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I have two directories, lib1 and lib2, that both contain the package
foo, one with the submodule mod1
and the other with the submodule mod2:

$ ls lib*/foo/
lib1/foo/:
__init__.py __init__.pyc mod1.py mod1.pyc

lib2/foo/:
__init__.py __init__.pyc mod2.py mod2.pyc
$

Now this script:

import sys
sys.path.append("lib1")
sys.path.append("lib2")
import foo.mod1

will find the module foo.mod1, while the same script with the two
append-lines interchanged will not:

import sys
sys.path.append("lib2")
sys.path.append("lib1")
import foo.mod1

The error is:

import foo.mod1
ImportError: No module named mod1

So I guess that when Python finds the package foo, it will not look for
it again using the rest of
the search path, even if at that first place the module could not be
found.

Other languages like e.g. Java would find the module mod1 in the second
case too (if Java doesn't
find it in the first place, it will also look for it in the second
place).

This behaviour of Python is very unfortunate, because you always have
to merge your package
trees. In my cvs I have several packages, each in its own cvs module,
all starting with
de.science_computing. Now if I need two of them in a new project, I
will have two package trees
in my cvs sandbox, both starting with de.science_computing. Leaving the
sandbox that way, cvs
will work but Python imports will fail while if I merge all the package
trees, Python will work but cvs
won't.

My questions:
- Have I done anything wrong?
- If not, is this behaviour of Python a bug or intentional?
- If it it intentional, what is the intent?

Thank you for your help
Boris

Jun 11 '06 #1
  • viewed: 1278
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4 Replies

Sybren Stuvel wrote:
Simplicity and explicitness. You have two packages 'foo', and it
simply loads the first one it finds.


Yes, here you are right. It is indeed simple.

Boris

Jun 11 '06 #2
boris ha scritto:
I have two directories, lib1 and lib2, that both contain the package
foo, one with the submodule mod1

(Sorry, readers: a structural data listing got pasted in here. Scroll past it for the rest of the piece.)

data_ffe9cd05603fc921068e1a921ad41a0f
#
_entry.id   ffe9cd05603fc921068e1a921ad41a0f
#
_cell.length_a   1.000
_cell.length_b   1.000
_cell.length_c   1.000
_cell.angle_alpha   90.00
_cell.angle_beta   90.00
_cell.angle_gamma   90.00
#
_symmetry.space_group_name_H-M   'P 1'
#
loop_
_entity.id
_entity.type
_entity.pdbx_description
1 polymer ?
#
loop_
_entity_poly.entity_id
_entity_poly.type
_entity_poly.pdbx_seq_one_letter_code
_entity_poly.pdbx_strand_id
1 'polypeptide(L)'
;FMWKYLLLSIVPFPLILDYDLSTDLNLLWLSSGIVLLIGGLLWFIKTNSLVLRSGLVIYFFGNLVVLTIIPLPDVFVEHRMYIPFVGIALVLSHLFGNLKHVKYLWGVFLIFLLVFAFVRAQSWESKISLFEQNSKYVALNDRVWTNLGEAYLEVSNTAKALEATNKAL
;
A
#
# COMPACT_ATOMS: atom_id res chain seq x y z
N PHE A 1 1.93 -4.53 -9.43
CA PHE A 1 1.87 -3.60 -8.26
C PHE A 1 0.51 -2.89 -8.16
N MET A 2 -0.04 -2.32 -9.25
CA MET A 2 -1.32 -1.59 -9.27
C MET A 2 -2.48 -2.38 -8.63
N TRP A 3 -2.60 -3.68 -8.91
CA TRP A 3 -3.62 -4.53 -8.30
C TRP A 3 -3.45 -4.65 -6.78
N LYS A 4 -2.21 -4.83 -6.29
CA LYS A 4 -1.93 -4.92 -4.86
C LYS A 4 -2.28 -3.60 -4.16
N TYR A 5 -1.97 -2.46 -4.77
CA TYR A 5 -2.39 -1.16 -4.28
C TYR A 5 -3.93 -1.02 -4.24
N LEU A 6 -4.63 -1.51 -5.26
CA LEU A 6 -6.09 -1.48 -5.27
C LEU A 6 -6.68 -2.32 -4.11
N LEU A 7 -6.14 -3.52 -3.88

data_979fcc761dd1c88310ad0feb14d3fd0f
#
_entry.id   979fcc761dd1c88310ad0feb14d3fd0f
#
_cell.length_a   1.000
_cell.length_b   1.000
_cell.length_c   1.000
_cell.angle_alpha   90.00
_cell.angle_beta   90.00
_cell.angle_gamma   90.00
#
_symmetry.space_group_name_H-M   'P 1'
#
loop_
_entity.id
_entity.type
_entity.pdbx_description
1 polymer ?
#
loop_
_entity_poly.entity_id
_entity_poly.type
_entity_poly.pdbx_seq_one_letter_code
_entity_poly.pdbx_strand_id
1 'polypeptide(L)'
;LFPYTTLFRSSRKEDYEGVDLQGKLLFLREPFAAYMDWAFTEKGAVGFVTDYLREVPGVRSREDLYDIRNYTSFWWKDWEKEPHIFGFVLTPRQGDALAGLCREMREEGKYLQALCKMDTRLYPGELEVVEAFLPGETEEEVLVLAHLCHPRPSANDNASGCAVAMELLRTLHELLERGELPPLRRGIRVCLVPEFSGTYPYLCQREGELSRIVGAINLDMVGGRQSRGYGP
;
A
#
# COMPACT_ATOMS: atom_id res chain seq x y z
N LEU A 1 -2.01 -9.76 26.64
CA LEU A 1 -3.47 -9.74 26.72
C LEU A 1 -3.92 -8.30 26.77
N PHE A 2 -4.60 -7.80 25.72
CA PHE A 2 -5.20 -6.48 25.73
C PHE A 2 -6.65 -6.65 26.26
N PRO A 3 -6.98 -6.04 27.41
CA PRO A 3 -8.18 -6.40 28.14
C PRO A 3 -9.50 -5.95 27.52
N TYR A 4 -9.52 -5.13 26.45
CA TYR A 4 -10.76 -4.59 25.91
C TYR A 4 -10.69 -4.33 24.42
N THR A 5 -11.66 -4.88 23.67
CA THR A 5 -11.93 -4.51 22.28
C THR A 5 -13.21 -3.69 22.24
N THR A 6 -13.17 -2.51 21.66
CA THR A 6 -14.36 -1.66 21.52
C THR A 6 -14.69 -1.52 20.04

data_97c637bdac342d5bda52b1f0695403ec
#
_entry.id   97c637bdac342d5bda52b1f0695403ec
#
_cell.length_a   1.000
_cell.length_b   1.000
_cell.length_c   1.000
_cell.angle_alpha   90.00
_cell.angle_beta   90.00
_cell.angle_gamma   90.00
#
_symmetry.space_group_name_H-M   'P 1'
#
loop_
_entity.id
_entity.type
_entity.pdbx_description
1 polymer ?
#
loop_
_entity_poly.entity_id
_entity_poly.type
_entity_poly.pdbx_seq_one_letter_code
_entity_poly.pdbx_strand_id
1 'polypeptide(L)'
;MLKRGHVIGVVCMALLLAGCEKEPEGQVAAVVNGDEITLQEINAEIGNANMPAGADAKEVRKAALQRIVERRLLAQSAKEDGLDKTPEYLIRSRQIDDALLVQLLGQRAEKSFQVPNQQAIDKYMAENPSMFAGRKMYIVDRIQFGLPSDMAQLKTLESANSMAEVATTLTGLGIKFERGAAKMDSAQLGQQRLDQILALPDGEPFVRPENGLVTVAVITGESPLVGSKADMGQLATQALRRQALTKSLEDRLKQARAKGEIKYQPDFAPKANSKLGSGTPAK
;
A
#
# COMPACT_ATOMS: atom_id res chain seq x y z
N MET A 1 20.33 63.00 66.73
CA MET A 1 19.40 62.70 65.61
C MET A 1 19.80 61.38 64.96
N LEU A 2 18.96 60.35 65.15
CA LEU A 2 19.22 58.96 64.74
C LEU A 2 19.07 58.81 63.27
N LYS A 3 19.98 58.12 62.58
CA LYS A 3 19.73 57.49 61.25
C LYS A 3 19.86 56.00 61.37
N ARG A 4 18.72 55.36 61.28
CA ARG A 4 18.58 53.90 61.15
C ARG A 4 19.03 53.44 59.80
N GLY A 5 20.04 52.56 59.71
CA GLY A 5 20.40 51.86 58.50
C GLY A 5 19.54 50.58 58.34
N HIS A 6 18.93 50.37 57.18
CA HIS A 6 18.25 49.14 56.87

and the other with the submodule mod2:
[...]
Now this script:

import sys
sys.path.append("lib1")
sys.path.append("lib2")
import foo.mod1

will find the module foo.mod1, while the same script with the two
append-lines interchanged will not:

import sys
sys.path.append("lib2")
sys.path.append("lib1")
import foo.mod1

The error is:

import foo.mod1
ImportError: No module named mod1
[...]


You just have to put in "__init__.py" in "lib2" (the package directory
you are "extending"), the following lines:

from pkgutil import extend_path
__path__ = extend_path(__path__, __name__)

"__path__", in each __init__ module, is a list initialized with the
module's path, but you can extend it by appending paths where you want
the interpreter to look for further modules.
pkgutil.extend_path automatically appends to __path__ all subdirectories
of directories on sys.path named after the package.

HTH :-)

Diego.
Jun 11 '06 #3

imho wrote:

You just have to put in "__init__.py" in "lib2" (the package directory
you are "extending"), the following lines:

from pkgutil import extend_path
__path__ = extend_path(__path__, __name__)

"__path__", in each __init__ module, is a list initialized with the
module's path, but you can extend it by appending paths where you want
the interpreter to look for further modules.
pkgutil.extend_path automatically appends to __path__ all subdirectories
of directories on sys.path named after the package.

HTH :-)

Diego.


COOL! You just saved me an awful lot of work.

Thanks, Diego!

Boris

Jun 11 '06 #4
boris ha scritto:

COOL! You just saved me an awful lot of work.

Thanks, Diego!

Boris


;-)

Bye
Jun 11 '06 #5

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